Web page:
I recommend reading as much as possible on our blog and books, and also begin using the Complete Mouth Care System, Zellies xylitol after every meal, snack, or drink, consider taking digestive probiotics, your nutrition, possible supplements, and make sure you use a good tooth brushing technique that stimulates circulation to the gums.

      It is not the “drugs” that cause recession and sensitivity – but the effect that drugs have on saliva quality and flow. The system that we recommend can protect you and over time you should see the benefits. I would probably suggest you stop flossing and see if that helps also.

  • Steven says:

    Hi Dr. Ellie,

    have anyone of your patients you seen in person actually regrew gum tissue using your oral health system?

    What about teeth grinding at night, do you think that can cause gum recession? I read a night guard can help but in some cases it may actually make gum recession worse?

    • I wish I had taken before and after photos (and video) of all the people we have helped over the years! Gum health depends on good circulation to the gum area, good nutrition, and also protecting a healthy biofilm ( a thin protein film that covers the teeth and gums in a healthy mouth).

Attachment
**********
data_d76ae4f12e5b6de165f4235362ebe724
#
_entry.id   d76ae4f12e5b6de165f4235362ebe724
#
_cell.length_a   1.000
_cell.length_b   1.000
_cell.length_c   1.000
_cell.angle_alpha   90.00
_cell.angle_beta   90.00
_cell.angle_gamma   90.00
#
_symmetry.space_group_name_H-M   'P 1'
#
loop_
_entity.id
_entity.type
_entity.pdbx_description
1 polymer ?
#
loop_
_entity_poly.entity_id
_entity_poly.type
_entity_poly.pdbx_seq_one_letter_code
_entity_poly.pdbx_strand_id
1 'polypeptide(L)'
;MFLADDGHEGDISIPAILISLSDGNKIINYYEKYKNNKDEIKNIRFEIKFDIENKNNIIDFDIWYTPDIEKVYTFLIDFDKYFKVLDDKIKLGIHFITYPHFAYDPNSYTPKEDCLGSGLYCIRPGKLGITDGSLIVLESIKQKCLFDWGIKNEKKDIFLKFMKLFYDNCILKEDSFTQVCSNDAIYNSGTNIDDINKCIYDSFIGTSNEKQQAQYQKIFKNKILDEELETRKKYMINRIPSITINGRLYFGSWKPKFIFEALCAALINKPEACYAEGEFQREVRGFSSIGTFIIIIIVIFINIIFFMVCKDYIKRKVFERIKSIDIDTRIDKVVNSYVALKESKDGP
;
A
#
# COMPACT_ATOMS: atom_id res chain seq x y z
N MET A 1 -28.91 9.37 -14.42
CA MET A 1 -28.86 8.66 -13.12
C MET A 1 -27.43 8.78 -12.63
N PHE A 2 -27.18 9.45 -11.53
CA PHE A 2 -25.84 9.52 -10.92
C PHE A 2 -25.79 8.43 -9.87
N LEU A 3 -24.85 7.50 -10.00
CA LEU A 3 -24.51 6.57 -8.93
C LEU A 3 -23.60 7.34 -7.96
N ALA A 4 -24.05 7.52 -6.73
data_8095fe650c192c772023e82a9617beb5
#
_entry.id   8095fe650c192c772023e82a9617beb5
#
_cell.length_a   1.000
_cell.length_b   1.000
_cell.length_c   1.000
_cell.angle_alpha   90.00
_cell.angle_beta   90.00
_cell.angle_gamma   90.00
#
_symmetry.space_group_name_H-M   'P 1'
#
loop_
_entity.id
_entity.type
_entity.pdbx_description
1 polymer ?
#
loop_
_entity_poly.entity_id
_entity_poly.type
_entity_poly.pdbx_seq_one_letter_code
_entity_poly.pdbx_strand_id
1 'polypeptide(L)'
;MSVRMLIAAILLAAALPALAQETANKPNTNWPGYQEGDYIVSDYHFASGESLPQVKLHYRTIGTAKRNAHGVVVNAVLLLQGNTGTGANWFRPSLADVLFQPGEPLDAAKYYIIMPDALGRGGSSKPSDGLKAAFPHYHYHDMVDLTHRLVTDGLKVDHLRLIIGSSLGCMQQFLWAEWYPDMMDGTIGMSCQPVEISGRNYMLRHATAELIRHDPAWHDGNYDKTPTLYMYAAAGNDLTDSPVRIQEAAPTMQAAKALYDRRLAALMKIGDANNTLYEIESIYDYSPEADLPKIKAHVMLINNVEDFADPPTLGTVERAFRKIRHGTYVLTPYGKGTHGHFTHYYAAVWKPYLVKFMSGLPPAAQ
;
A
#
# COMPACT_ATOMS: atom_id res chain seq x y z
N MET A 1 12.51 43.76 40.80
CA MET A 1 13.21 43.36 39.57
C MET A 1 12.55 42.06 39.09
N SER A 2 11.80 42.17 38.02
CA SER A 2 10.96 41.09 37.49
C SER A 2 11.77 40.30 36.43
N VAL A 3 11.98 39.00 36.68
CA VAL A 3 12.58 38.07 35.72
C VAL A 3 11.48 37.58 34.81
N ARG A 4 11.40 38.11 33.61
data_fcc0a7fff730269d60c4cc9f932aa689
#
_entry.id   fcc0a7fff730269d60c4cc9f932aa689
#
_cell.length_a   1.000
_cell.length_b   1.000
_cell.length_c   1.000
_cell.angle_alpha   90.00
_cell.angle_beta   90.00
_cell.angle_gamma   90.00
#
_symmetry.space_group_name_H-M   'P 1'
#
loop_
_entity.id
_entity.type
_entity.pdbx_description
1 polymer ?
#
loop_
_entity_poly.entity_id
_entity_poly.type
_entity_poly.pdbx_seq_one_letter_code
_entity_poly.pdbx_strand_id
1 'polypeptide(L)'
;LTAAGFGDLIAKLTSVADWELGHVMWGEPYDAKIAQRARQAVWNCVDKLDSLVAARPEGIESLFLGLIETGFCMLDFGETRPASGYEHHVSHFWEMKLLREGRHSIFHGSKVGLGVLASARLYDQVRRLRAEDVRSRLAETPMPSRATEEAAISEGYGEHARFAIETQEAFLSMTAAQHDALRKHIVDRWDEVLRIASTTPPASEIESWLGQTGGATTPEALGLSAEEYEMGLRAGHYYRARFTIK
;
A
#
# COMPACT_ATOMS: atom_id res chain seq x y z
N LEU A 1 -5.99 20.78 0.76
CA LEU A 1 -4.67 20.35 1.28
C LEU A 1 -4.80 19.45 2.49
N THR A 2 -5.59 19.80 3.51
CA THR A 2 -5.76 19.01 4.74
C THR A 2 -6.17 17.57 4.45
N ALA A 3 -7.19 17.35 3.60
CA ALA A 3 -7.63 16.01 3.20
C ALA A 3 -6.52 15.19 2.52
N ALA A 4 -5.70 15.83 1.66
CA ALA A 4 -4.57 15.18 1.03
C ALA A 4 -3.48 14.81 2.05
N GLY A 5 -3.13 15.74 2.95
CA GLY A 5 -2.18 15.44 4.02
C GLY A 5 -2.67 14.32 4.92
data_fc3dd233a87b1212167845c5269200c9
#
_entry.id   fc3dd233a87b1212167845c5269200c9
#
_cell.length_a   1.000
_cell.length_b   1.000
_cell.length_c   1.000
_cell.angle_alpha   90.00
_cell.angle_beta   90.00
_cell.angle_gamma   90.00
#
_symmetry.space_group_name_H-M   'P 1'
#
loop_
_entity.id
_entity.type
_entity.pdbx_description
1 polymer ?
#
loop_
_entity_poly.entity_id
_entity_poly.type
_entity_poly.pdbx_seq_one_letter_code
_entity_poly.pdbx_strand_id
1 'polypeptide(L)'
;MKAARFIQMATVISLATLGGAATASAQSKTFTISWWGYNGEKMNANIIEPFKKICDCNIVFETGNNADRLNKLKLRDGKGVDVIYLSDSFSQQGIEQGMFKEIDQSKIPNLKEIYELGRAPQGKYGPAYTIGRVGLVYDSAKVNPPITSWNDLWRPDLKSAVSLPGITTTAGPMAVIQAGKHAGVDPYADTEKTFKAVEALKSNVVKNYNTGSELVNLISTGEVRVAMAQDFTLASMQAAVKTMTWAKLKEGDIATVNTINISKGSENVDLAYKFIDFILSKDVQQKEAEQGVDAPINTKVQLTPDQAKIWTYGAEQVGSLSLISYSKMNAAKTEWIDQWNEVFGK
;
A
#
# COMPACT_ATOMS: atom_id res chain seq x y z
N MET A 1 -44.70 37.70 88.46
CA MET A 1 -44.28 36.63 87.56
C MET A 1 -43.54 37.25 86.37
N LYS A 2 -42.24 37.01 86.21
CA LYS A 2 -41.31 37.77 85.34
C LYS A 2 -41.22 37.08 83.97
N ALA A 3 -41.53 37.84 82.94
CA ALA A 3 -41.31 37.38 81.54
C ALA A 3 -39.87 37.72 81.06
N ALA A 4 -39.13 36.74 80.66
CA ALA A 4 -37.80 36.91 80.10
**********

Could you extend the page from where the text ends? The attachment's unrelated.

Unfortunately many things can damage healthy biofilm or cause it to become infected. Acidity and dry mouth are classical reasons, but today we see a lot of damage from whitening products or the use of abrasives and baking soda.

      Once protective biofilm has been damaged, teeth are left without normal protection. They are easily abraded, often sensitive, and at far more risk for damage when they bend or twist ( as we chew or grind out teeth). The outcome is similar to skin that looses its protective waxy covering ( when skin cells flake or peel). Tooth enamel cracks or flakes in small pieces to create a groove at the gum line. Unless healthy biofilm is restored, this damage will continue.